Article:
Thanks to Art Napoleon for permission to share his interpretation of Lynyrd Skinnard’s “Simple Man,” so we can all listen and sing along.
Translating any song text into Cree presents a special kind of challenge. English words are typically short; Cree word forms are typically long, but both need to fit into the same musical phrase.
It is seldom possible for a detailed word-by-word translation – the kind we would expect for ordinary text – to fit into the tight framework of an existing song. It can sound like a mad scramble trying to fit in all those syllables! Instead, song translators usually have to pare down the original English to its core, and translate the broadest concepts. They try to preserve the “hook” (the part that makes the song most memorable), setting aside English words and phrases that are less significant to how the song feels.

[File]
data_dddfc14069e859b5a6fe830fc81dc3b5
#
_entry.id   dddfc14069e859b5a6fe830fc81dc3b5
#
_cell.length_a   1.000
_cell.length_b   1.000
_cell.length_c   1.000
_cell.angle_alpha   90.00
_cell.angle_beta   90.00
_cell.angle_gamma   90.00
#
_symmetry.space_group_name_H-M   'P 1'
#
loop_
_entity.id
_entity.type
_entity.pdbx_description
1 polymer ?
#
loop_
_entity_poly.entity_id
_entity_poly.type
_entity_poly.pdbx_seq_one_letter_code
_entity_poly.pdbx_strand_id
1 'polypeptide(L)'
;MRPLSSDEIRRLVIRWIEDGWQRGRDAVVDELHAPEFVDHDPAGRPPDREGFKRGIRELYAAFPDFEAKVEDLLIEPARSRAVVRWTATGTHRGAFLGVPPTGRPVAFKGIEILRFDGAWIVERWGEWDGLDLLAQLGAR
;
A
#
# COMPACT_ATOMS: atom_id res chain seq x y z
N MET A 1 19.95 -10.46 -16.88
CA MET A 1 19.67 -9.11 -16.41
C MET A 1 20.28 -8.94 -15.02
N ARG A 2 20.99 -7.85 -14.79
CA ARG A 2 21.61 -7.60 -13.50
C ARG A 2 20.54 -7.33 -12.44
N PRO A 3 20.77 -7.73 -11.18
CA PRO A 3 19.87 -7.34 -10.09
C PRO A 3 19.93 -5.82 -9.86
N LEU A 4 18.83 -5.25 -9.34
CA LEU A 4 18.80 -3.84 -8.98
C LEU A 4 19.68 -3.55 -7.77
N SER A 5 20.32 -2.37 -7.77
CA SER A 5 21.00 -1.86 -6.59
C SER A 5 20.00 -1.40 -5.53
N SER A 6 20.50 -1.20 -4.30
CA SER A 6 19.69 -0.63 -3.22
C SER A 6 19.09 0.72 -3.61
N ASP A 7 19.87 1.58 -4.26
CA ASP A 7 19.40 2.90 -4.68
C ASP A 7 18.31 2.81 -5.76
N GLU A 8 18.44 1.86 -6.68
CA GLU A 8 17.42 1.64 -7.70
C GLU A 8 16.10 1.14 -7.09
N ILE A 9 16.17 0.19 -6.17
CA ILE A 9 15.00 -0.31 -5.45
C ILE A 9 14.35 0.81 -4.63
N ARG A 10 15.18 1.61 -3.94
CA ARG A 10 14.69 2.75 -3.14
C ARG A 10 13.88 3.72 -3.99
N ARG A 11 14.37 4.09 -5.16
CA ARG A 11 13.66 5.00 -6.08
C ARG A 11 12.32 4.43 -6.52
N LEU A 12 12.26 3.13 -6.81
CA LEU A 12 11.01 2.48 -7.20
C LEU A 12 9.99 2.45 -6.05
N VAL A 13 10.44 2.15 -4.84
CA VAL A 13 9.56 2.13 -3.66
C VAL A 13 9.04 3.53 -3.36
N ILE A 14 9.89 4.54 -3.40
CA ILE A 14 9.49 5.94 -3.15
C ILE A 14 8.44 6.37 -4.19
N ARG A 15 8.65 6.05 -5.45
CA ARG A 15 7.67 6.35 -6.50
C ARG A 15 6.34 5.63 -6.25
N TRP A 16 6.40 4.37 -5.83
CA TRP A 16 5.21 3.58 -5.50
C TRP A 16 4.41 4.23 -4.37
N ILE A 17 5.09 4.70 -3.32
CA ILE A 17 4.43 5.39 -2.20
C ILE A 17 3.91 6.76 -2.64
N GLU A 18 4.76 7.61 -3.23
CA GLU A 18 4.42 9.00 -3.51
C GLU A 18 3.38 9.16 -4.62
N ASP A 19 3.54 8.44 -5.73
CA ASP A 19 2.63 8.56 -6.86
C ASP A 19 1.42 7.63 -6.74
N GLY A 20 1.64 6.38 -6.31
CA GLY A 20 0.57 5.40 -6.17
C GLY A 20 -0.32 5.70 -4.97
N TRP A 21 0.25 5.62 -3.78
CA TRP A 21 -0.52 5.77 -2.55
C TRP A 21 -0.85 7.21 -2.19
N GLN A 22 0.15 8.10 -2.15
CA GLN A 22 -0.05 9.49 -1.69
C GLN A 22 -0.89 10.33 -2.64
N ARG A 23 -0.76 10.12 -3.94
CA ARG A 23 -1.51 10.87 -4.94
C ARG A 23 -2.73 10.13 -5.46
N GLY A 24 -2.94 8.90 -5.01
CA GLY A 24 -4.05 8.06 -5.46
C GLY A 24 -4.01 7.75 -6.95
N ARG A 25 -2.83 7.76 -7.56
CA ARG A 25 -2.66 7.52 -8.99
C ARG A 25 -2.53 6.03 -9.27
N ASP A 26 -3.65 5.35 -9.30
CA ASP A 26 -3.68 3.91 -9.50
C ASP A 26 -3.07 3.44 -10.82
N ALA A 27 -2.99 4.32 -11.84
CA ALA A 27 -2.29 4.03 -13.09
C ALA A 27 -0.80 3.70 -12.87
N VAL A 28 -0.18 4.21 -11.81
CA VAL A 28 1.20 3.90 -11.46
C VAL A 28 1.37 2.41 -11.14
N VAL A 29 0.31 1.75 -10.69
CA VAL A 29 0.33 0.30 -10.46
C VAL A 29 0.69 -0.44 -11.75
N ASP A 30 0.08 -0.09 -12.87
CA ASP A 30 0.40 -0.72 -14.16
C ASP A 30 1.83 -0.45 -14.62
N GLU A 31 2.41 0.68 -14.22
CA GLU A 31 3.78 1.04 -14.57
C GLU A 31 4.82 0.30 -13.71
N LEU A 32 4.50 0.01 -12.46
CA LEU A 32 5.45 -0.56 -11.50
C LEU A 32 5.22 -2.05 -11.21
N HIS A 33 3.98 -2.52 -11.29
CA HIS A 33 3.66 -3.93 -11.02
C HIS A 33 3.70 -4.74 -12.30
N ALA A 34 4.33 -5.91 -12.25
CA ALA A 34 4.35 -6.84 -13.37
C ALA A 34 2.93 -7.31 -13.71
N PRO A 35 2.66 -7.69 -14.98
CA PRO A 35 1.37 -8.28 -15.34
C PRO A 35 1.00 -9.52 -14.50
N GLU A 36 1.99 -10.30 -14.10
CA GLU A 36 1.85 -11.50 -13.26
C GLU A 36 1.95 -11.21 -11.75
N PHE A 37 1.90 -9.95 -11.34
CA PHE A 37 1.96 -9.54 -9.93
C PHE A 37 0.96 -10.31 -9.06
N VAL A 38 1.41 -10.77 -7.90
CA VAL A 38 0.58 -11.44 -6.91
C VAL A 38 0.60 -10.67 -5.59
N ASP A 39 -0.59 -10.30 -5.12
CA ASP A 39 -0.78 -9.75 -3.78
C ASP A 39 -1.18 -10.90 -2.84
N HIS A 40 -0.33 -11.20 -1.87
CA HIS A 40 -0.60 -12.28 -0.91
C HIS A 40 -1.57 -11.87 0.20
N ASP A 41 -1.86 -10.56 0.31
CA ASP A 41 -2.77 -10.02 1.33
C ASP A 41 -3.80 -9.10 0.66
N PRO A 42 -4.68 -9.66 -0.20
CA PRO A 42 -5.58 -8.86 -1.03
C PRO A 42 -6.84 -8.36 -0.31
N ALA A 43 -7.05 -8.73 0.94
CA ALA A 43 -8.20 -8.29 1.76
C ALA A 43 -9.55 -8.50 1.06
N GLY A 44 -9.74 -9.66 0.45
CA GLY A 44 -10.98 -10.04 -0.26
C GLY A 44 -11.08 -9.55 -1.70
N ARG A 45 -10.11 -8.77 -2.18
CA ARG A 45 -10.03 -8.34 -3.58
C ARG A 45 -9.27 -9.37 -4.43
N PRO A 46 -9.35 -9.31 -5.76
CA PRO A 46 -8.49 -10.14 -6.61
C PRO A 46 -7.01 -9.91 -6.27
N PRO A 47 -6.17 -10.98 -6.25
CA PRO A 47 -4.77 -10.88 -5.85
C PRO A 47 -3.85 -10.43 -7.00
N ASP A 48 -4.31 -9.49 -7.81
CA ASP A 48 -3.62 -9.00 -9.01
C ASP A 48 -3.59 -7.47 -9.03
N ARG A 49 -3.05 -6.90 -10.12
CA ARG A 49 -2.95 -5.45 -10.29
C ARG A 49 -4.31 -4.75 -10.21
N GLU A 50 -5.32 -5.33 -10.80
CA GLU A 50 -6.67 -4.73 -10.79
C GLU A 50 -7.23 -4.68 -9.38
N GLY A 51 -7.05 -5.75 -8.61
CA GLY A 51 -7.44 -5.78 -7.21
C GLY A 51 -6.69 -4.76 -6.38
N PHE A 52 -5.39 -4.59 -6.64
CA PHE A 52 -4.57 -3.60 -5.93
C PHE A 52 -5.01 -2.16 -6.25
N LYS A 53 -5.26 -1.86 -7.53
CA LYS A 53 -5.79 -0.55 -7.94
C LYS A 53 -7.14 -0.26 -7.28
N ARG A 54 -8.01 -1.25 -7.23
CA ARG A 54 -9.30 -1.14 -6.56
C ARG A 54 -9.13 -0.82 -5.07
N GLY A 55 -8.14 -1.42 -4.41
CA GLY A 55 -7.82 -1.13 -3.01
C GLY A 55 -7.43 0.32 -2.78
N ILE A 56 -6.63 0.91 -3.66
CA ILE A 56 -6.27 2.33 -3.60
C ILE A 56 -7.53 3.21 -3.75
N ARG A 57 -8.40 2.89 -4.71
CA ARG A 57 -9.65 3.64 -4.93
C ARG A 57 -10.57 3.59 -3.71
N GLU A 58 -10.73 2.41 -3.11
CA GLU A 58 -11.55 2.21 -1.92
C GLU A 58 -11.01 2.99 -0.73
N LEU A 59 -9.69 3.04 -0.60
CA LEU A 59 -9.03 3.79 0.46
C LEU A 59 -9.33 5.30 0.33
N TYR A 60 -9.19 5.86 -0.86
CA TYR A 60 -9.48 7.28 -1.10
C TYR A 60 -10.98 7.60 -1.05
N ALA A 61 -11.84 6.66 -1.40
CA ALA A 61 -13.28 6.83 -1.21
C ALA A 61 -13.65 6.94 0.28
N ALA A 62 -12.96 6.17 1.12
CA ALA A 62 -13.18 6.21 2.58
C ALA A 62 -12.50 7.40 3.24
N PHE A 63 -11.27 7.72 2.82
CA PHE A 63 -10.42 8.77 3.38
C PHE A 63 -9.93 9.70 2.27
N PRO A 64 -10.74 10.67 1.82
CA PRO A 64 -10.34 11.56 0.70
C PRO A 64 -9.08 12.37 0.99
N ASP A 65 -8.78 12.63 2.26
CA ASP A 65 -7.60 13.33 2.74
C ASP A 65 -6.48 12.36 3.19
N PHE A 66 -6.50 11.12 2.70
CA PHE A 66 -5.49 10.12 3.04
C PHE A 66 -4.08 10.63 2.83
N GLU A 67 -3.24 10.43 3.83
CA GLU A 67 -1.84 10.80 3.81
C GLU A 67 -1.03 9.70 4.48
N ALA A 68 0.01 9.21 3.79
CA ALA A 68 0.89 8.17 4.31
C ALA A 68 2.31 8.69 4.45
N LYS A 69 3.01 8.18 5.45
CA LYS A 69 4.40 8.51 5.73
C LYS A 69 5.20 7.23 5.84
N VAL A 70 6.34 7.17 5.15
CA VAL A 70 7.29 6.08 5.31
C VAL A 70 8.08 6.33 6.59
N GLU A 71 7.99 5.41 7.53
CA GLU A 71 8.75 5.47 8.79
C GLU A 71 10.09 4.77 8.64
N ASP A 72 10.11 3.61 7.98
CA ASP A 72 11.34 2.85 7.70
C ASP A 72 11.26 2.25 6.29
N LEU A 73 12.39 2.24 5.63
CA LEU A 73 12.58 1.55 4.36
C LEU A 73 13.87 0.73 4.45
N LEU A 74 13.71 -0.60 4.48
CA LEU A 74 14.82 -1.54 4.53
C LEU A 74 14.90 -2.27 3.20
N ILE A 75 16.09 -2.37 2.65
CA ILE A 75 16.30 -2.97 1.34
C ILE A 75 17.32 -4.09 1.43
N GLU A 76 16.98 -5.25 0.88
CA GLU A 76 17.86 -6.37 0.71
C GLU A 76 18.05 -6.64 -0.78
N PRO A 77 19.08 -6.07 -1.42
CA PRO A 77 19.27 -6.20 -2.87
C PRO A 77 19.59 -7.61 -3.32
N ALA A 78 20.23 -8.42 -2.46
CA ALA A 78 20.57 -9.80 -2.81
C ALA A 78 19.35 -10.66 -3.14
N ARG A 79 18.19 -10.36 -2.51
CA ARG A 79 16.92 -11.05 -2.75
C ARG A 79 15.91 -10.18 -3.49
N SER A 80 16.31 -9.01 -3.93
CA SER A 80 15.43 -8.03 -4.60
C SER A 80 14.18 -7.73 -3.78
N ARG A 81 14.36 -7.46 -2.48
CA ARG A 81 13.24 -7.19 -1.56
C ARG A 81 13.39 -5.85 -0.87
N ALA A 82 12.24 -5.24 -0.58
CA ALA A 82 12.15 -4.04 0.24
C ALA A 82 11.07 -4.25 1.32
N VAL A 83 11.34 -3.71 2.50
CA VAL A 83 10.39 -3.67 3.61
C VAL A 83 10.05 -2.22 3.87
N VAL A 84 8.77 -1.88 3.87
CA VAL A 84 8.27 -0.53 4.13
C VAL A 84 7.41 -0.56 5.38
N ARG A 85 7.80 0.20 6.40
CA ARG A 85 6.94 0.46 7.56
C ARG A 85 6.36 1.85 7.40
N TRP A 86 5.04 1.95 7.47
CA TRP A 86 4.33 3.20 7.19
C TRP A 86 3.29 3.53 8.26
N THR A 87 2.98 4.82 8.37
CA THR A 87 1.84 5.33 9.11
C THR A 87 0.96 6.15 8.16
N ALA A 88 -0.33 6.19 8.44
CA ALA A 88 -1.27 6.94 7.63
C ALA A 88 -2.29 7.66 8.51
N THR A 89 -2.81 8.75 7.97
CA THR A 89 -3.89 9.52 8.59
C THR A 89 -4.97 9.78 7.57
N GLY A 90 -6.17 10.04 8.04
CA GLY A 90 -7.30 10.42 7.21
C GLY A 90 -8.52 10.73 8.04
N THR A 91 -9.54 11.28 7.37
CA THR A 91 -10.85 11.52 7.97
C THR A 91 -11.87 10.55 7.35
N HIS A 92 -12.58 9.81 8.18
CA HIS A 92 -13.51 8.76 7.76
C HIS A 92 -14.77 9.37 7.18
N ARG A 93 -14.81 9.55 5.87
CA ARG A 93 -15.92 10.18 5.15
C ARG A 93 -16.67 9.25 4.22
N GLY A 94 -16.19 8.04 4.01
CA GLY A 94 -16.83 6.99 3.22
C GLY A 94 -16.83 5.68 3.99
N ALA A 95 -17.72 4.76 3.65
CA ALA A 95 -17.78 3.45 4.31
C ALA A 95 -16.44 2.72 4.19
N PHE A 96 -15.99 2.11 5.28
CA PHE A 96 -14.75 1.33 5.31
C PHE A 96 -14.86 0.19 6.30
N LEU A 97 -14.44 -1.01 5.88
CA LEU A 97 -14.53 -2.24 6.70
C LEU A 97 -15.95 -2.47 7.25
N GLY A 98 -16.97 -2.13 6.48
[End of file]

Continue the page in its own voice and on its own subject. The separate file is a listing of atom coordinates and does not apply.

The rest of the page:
This is the technique used by experts like Winston Wuttunee and Dolores Sand. (Actually, Dolores built a perfect example of this into her translation of “Rock Around the Clock.” If you listen closely, and try to count along, you’ll quickly discover which numbers she skipped to make everything fit!)
Like Dolores, and like Winston, Art also relies on a bit of “Art-istic” license to make it all work. Art provided a transcript with his song that I’ve adjusted to Plains Cree SRO. (It can be read in Art’s Northern y-dialect by pronouncing ê as î.)
ôta wîtapimin kiya nikosis
kwayas nitohta kâ-wîhtamâtân
ôtê nîkân ka-miyo-âpatan
kiyâm pêyâhtik kâya osâm sôhki
âyiman kîkway kâ-miyâskatin.
iskwêw miskamâso miton kâ-sâkîhisk
kâya wanikiskisi ôtê âwiyak ispimihk.
omisi tôta nikosis kikaskihtân
[Note that Art also sings a verse in English, not transcribed here to avoid lyric copyright infringement.]